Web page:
- The name Poison Ivy was coined by Captain John Smith in 1609.
- Poison Ivy is not contagious but by scratching the rash, you can make it much worse, even infected.
Even though the saying is to avoid leaves of three, there are other plants that have three leaves, most commonly juvenile leaves of Virginia Creeper. The leaves of Virginia Creeper have a few more serrations along the leaf edge but the differences are very difficult to pick up by even the most experienced gardener. Another similar looking plant is Box Elder. This can fool even the most experienced plants person and you have to closely examine it to make sure.
I am always amazed at the number of people who do not recognize poison ivy. I even have had neighbors ask me to find it in their yards when their kids develop the telltale rash and blisters. I usually can find it right away and it is in plain sight!
Climate Change is Affecting Poison Ivy
According to the article http://www.green-talk.com/2010/07/22/poison-ivy-spreading-due-to-climate-change-says-npr/, because of climate change, poison ivy is growing faster and the oil has become more virulent because of the increase of Carbon Dioxide in the atmosphere. Since poison ivy thrives in disrupted forest areas, it is also spreading due to urban sprawl.
When I walk my dog every day in the summer, I see large billowing banks of poison ivy on either side of the road that choke out any other species. But it is a native species that has evolved to take advantage of its environment and in the process is taking over large areas.
The Garden of Poison
So, back to that poison sign from the Montreal Botanical Garden. I visited there a couple of years ago with some bored young adults who know that I go “ga ga” over any notable gardens in my travels. I convinced them to go with me to this world-renowned botanical garden and promised them there would be interesting things to see. Little did I know that the botanical garden had an area dedicated to poisonous plants. This was the hit of the day! I couldn’t believe that they had planted and were growing poison ivy along with some other noxious plants. Poison hemlock, stinging nettle, monkshood, and wild parsnip were growing right next to poison ivy. It was a veritable smorgsabord of poison!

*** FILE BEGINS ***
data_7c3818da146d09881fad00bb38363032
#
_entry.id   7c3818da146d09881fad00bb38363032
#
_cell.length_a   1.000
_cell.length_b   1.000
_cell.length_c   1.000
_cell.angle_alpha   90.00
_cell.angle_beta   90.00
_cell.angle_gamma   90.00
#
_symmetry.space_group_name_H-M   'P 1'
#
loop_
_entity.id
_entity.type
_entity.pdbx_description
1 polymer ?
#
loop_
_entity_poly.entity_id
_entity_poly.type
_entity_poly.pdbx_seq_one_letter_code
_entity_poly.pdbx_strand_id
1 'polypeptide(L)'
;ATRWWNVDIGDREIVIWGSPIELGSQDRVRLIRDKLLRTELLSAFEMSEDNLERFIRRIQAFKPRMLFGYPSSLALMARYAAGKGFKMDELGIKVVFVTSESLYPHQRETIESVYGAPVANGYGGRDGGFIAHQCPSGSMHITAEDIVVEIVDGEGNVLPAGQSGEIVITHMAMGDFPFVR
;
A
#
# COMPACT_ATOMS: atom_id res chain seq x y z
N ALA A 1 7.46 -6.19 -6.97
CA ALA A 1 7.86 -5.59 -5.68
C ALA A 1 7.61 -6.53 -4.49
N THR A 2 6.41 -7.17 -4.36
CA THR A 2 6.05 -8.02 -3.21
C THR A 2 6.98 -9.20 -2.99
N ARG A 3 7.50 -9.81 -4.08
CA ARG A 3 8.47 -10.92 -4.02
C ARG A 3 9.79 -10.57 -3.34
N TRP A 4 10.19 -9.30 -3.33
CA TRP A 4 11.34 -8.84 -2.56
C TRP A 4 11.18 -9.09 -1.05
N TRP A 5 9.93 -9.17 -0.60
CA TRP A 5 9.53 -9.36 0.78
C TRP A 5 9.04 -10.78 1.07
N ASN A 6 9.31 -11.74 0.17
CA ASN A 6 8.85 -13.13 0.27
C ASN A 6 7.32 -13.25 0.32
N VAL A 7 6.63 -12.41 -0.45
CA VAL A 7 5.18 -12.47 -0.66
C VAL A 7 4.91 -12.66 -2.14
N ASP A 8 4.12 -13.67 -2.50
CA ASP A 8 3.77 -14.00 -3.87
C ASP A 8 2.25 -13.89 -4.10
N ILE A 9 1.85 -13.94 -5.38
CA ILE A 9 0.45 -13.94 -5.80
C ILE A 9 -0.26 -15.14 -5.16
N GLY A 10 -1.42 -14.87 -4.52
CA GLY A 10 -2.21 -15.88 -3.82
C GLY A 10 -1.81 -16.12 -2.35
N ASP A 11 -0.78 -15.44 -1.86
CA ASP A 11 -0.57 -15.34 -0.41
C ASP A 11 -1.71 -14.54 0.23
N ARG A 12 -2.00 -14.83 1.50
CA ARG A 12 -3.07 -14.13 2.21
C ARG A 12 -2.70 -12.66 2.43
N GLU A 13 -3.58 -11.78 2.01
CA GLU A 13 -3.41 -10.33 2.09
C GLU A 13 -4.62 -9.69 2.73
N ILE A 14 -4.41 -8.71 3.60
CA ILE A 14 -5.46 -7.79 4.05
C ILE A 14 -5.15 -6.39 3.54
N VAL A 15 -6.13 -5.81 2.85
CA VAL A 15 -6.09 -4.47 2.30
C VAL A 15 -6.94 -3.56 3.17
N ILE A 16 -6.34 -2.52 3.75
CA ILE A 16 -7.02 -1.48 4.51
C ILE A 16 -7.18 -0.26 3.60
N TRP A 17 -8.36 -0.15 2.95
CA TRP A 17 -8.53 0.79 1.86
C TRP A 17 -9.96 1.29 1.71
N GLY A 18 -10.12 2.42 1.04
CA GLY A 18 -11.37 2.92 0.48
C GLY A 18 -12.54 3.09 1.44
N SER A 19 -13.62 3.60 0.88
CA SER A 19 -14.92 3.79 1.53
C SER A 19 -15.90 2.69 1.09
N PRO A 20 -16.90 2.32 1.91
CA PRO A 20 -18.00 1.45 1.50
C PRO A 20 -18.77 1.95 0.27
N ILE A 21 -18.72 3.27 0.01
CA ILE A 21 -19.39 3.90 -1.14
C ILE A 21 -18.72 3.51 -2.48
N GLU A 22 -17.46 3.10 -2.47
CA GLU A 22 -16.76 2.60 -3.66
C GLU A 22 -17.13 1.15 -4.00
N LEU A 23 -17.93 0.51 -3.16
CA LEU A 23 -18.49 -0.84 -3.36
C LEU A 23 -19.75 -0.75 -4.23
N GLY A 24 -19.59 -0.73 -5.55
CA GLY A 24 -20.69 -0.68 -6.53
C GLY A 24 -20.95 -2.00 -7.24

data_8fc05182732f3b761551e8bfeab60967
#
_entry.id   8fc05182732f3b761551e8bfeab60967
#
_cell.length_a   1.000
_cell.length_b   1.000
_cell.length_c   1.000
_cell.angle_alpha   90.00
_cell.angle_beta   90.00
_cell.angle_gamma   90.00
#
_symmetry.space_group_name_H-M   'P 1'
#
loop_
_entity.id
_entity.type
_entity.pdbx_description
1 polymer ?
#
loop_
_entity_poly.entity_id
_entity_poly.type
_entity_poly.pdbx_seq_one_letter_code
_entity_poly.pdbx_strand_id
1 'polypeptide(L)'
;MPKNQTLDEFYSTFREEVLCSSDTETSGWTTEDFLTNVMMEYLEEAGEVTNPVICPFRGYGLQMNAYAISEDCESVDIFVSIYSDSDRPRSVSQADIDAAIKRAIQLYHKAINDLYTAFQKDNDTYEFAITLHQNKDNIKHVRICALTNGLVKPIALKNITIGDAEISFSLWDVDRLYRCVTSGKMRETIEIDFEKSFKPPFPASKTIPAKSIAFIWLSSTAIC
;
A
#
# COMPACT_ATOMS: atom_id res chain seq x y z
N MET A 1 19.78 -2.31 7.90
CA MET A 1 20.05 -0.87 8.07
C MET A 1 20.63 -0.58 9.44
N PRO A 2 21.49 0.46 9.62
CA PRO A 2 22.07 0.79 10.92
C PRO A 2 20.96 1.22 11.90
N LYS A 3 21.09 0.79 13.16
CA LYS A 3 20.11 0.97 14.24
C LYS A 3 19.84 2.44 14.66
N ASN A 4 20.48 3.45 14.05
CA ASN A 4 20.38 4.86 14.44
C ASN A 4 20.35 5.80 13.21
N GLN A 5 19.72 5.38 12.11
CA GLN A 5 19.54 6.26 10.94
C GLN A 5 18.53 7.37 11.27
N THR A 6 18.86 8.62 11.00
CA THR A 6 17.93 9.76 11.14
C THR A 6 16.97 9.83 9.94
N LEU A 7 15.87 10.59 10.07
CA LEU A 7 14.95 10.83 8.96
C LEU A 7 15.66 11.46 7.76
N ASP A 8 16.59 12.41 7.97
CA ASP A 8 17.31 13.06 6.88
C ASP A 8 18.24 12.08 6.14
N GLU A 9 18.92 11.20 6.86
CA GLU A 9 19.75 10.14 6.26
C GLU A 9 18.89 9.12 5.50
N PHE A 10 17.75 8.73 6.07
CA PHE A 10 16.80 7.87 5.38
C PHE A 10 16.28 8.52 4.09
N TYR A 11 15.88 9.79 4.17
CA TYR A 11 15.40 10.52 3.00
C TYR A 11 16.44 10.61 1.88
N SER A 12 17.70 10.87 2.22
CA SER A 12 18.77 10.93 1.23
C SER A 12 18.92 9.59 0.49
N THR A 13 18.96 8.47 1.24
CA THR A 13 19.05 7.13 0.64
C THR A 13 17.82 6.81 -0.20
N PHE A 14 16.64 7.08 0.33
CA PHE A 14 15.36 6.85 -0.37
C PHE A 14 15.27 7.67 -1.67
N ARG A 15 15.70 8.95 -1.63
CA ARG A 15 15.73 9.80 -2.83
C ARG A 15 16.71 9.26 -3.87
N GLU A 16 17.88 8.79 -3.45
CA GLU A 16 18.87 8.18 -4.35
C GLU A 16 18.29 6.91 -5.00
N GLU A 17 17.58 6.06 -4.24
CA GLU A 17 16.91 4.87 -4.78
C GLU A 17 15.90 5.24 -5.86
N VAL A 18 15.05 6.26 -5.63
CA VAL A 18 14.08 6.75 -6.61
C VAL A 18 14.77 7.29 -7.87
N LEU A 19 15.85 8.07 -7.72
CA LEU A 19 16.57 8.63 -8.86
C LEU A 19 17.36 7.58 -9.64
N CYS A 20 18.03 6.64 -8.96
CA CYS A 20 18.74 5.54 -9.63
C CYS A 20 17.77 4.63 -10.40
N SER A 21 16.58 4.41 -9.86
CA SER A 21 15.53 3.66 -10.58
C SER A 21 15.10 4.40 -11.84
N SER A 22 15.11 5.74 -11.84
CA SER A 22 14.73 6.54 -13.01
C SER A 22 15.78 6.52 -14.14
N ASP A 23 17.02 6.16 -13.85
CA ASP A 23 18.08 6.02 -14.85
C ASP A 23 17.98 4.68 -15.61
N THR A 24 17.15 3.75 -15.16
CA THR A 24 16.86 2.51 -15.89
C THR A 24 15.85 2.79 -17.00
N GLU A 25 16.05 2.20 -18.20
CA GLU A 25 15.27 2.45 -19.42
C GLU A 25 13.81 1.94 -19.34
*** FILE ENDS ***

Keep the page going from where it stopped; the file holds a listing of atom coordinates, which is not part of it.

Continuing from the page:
Yes, there are some good attributes to poison ivy. But I really have to try hard for these since I hate it so much!
The berries are useful for wildlife in the fall and winter, especially birds. When food is scarce, the berries are very important to other animals also.
Surprise, surprise!Bees also frequent the flowers for nectar. I did not know this and wonder if the urushiol is transferred to the finished product? I do know that some honey can be harmful, such as honey collected from Rhododendron flowers which can be toxic.
Lastly, the vines turn a spectacular flaming scarlet in the fall. I enjoy them from a distance!!!
- Why does poison ivy cause a rash? (boyslife.org)
- Poison Ivy Spreading Due to Climate Change, Says NPR (green-talk.com)
- Poison Ivy (monkdiwonk.wordpress.com)
- Rash Decisions (patsyporco.wordpress.com)
- The Reluctant Forb Killer (floraexplored.wordpress.com)
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10 Replies to “Danger – Poison in the garden!”
That was great, Claire! I intend to do a future post in which I have photographed all the other plants that can be mistaken for poison ivy so people new to living in the country will be able to discern the true villain. I live in the south-central part of Texas out in the country and we have Virginia Creeper (with 5 leaves now, but it still confuses some people) and tons of wild blackberries with 3 leaf groupings, grapevines and other vines, which can cause confusion. Like you, I have had so many “hits” from this vine that I am over-sensitized now. One of my worst cases was making Christmas wreaths from hand-cut greenery. The dead vine must have been tangled in some of the greenery. We have a lot in common, except I have never been on the professional side of gardening. I am looking forward to keeping up with your posts.
Thanks! I had visitors from Japan who had never heard of poison ivy and that is when I learned that it is native to North America and doesn’t exist anywhere else. Lucky devils!
Spot on with this write-up, I seriously feel
this site needs a great deal more attention.
I’ll probably be returning to see more, thanks for the information!
Great, Glad you like it!
I am sorry to tell you , but poison ivy can be found in Europe and in China
Thanks, I just changed my post!
Poison ivy is mixed with blackberries.
If I kill the ivy with vinegar, salt and soap, is it safe to eat the blackberries if washed thoroughly?